Given the current situation, with far less cars on the road and planes in the air, it was to be expected that demand for oil would drastically decrease. However, a number of other factors have also contributed to the dramatic price drop:
The Organisation of Petroleum Exporting Countries (OPEC), tried to impose an agreement between themselves and other non-opec nations, back in March. The aim was to reduce the number or barrels being created in light of the situation the world was in. This agreement was rejected by Russia, due to what seems to be an inability to arrange how this reduction would be spread across the oil producers in Russia, and their desire to see the true impact of the coronavirus. Prices tumbled shortly afterwards, partially fueled by Saudi Arabia proceeding to increasing oil availability and flooding the market. Naturally, this started the beginning of an oil price war between leading oil producing countries.
At current prices many countries will not be able to break even, and it could be argued that the situation has been engineered by the biggest players to benefit them in the longer term.
Which countries need the highest prices?
In early April, the consumption of petrol in the US fell to its lowest level in 30 years. Demand for gasoline has declined by 50%, and jet fuel consumption decreased by 70%. When this happens oil needs be stored efficiently, because it is not like a tap that you can simply turn off, and storage facilities have limits. Dedicated silos, tankers and pipelines are available for storage but these all come with a maintenance price tag. Usually this is accounted for by sales covering operating costs. However, oil is currently piling up creating large liabilities.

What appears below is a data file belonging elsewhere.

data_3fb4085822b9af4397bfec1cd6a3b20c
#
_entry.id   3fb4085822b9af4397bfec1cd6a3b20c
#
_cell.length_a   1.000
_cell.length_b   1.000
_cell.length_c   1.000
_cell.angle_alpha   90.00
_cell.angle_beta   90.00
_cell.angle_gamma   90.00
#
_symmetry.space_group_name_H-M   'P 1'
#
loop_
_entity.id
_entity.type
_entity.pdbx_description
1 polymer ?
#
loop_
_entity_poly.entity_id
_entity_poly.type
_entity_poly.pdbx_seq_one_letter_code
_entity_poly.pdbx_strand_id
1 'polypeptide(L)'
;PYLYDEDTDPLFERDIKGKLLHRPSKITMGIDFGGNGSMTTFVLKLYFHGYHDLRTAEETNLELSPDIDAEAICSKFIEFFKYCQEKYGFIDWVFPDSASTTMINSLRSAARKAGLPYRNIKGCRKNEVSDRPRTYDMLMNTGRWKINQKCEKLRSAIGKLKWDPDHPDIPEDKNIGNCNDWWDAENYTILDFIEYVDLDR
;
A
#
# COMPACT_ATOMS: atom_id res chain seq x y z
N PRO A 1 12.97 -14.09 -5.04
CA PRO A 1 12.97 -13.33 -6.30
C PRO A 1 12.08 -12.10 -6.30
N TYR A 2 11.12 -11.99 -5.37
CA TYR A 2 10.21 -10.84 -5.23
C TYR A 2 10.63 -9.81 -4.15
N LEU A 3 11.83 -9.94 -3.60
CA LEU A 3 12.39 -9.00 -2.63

By mid-April we saw 23 oil producing countries cutting production by 10 million barrels a day in order to support prices, this did not include the US. Due to the oversupply we saw a historic event where oil futures prices turned negative, as shown by the below chart.
This was caused in part by the fact that if a trader holds an oil future at maturity, they are required to take delivery of the oil. Most traders have no storage capability and would usually have sold the oil on, in this case they were actually having to pay out in order to offload the contracts.
Correlation between Energy, Oil and the Market
There is not much correlation between the prices of oil and other energy types. Although, there are a lot of factories being closed and we have seen a reduction in energy demand too. These reductions are somewhat being compensated for by the number of people finding themselves at home, having to use more heating, cooking more and using more electricity as a whole.
As we can see from the historical chart below, it is difficult to extrapolate the impact of oil on the economy even though it is the worlds most traded commodity. There are times when correlation is positive and other times when it is negative. This is not to say that one does not affect the other but it is worth noting that just because the oil price is suppressed, it does not mean the global market always follows suit.